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1 Computer-integrated manufacturing (CIM) is the manufacturing approach of using computers to control the entire productionprocess. This integration allows individual processes to exchange information with each other and initiate actions. Through the integration of computers, manufacturing can be faster and less error-prone, although the main advantage is the ability to create automated manufacturing processes. Typically CIM relies on closed-loop control processes, based on real-time input from sensors. It is also known as flexible design and manufacturing. The term "computer-integrated manufacturing" is both a method of manufacturing and the name of a computer-automated system in which individual engineering, production, marketing, and support functions of a manufacturing enterprise are organized. In a CIM system functional areas such as design, analysis, planning, purchasing, cost accounting, inventory control, and distribution are linked through the computer with factory floor functions such as materials handling and management, providing direct control and monitoring of all the operations. As a method of manufacturing, three components distinguish CIM from other manufacturing methodologies: Means for data storage, retrieval, manipulation and presentation; Mechanisms for sensing state and modifying processes; Algorithms for uniting the data processing component with the sensor/modification component.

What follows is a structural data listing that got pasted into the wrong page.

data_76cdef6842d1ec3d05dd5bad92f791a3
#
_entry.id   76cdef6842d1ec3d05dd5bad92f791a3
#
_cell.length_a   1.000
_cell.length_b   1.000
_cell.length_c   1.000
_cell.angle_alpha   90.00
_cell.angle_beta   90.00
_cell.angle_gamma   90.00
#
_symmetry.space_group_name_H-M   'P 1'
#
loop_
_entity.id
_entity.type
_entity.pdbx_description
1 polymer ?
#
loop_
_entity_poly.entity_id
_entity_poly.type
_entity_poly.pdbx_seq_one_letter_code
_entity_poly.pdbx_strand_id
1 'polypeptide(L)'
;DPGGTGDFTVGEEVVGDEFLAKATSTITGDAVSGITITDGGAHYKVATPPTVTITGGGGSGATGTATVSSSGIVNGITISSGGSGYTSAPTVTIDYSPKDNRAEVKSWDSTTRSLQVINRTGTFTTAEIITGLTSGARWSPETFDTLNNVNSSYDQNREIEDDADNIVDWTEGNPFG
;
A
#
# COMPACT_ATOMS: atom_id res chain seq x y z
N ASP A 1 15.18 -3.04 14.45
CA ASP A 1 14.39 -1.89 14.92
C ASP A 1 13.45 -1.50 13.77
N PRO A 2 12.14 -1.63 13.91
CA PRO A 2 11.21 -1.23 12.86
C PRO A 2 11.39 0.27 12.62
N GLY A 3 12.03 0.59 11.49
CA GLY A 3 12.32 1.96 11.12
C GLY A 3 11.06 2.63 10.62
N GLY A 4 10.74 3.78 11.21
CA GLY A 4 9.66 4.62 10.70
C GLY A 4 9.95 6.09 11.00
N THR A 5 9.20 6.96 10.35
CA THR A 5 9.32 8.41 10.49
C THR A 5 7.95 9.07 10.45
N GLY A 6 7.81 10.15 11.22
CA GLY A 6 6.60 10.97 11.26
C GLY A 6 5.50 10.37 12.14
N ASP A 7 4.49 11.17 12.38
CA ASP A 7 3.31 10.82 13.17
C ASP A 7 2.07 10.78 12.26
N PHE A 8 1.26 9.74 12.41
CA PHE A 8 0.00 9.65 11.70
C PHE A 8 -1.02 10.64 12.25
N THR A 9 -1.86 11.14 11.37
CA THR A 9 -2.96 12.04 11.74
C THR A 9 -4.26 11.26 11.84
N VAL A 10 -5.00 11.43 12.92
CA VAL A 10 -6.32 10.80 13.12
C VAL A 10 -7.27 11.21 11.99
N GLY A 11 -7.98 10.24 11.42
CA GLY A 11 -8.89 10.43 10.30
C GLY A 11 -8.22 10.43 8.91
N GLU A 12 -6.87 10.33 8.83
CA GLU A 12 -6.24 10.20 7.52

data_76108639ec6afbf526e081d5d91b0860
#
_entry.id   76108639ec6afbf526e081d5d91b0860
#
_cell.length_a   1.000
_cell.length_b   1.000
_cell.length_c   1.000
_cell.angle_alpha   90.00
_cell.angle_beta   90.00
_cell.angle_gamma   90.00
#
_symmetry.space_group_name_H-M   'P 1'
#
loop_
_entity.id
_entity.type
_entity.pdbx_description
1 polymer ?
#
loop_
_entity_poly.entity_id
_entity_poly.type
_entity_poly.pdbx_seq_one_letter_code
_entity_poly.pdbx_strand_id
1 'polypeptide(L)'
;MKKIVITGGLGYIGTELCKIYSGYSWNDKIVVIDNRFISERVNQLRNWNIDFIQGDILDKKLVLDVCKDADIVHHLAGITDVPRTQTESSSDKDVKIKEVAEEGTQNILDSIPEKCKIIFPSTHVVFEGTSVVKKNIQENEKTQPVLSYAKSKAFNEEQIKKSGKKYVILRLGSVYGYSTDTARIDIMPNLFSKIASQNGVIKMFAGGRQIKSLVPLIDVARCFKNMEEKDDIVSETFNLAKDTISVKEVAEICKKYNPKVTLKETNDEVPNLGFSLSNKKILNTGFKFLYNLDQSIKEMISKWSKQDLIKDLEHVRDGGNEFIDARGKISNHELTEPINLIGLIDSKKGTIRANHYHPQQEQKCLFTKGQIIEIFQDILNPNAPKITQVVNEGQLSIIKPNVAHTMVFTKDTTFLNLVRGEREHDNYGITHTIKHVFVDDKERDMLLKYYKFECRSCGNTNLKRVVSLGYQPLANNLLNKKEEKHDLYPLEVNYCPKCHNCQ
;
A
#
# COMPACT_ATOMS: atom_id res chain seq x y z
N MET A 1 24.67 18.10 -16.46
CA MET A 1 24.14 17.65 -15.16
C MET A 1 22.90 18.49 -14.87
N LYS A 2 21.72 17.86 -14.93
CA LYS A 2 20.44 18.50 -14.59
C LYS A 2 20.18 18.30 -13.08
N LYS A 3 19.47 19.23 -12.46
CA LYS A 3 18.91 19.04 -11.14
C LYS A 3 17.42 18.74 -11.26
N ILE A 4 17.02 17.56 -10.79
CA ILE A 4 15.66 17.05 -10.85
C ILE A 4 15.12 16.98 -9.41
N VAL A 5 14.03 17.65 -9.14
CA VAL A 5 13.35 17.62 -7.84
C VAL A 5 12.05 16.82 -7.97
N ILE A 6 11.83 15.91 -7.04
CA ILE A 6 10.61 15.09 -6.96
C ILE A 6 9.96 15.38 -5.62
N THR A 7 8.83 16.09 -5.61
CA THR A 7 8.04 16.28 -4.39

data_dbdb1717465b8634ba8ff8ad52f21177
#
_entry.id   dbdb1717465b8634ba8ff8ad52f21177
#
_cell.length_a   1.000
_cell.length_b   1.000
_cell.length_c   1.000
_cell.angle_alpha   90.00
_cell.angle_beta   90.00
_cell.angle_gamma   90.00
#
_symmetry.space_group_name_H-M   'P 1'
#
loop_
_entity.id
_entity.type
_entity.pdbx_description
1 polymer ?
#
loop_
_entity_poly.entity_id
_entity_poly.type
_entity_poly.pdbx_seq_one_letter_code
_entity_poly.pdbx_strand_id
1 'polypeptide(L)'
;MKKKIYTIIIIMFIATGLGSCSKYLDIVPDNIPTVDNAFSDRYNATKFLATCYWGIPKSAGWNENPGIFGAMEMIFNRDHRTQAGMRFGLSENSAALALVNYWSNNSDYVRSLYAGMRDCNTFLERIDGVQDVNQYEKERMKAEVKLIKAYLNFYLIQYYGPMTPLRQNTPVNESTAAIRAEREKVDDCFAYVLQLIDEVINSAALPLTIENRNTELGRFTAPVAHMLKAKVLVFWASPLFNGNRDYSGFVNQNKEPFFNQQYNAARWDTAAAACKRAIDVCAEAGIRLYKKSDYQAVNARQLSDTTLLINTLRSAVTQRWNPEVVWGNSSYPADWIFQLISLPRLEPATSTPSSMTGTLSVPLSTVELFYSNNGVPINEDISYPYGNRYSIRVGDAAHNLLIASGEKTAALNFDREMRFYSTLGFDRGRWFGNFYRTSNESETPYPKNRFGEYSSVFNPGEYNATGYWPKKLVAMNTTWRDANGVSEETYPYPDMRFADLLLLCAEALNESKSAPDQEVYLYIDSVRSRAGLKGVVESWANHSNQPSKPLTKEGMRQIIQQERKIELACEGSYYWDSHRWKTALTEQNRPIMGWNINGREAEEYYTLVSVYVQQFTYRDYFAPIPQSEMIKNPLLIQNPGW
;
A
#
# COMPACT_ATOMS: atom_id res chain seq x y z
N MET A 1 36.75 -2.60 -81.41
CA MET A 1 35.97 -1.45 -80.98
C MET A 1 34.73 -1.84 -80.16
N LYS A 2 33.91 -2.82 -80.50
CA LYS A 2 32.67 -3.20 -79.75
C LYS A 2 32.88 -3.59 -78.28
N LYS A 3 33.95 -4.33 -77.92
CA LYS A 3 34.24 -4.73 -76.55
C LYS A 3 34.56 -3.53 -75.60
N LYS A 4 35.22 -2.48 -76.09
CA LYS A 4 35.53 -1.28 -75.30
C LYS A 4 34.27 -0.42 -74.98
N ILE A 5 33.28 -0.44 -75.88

CIM is an example of the implementation of information and communication technologies (ICTs) in manufacturing. CIM implies that there are at least two computers exchanging information, e.g. the controller of an arm robot and a micro-controller of a CNC machine. Some factors involved when considering a CIM implementation are the production volume, the experience of the company or personnel to make the integration, the level of the integration into the product itself and the integration of the production processes. CIM is most useful where a high level of ICT is used in the company or facility, such as CAD/CAM systems, the availability of process planning and its data.